[034] Third, the FUT having an unknown thickness is probed by measuring the admittance of the FE sensor, such as the IDE sensor shown in Figures IA and IB, at selected excitation frequencies. Note that only one excitation frequency may be used to measure the sensor admittance. However, to increase the robustness of the measurement, a plurality of excitation frequencies may be employed. The frequency-dependent excitation can be created in one embodiment by sweeping with a sinusoidally varying potential difference to the driven electrodes of the IDE sensor. Non-periodic voltage signal patterns, such as pulses, steps, chirps, etc., can also be used. Measurement of the admittance can be performed by current meter, network analyzer, LCR meter, or other measuring apparatus. These measurements can be forwarded to a data processor, via

wired or wireless transmission, or may be processed locally in an integrated device that includes the sensors and a data processor.

[035] Fourth, the stray-adjusted predicted admittance is compared with the measured sensor admittance for each excitation frequency and the thickness T\ is determined that minimizes the difference between the stray-adjusted predicted admittance and the measured sensor admittance. A least squares estimate averaging of the film thickness at each excitation frequency can be performed to determine the final film thickness result, T\ . Figure 6 shows agreement between practice of the present embodiment of the above method and actual measurements of film thickness for the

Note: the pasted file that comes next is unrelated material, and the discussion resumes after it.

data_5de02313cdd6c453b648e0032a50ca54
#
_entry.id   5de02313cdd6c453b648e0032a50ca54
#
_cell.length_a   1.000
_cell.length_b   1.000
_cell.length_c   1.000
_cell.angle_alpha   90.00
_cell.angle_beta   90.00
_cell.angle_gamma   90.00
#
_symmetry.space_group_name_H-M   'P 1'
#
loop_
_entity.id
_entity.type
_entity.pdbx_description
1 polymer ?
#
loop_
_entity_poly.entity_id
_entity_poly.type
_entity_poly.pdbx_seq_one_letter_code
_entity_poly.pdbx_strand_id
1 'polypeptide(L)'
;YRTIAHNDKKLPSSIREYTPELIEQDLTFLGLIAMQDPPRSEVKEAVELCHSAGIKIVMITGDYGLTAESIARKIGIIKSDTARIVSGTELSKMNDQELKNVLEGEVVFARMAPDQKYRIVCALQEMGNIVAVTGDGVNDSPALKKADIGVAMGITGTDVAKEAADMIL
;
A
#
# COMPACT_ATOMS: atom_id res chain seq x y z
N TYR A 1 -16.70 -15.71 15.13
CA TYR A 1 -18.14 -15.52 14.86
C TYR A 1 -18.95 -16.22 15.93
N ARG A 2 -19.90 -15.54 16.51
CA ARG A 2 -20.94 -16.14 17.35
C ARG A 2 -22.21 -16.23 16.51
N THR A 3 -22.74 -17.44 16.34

FUT.

[036] The third and fourth steps can be repeated to monitor variations in film thickness due to growth, degradation, or other reason.

[037] In further detail, the central idea of the proposed method is to estimate T\ by matching thickness-dependent theoretical prediction of the sensor admittance, Y seπ , with the measured admittance, Y m . The formal statement of the problem is to find T], which solves the following optimization problem:

The solution can be found by, first, predicting Y sen as a function of T \ (a direct problem) and then finding the thickness Ti, which minimizes the difference between the predicted and the measured sensor admittances (an inverse problem). Both, direct and inverse problems are computationally intensive in the general case of FE sensors of an arbitrary geometry and electrode configuration. However, as demonstrated in the Direct Problem section, the computational complexity is significantly reduced for IDE sensors because of the spatial periodicity of the excitation field.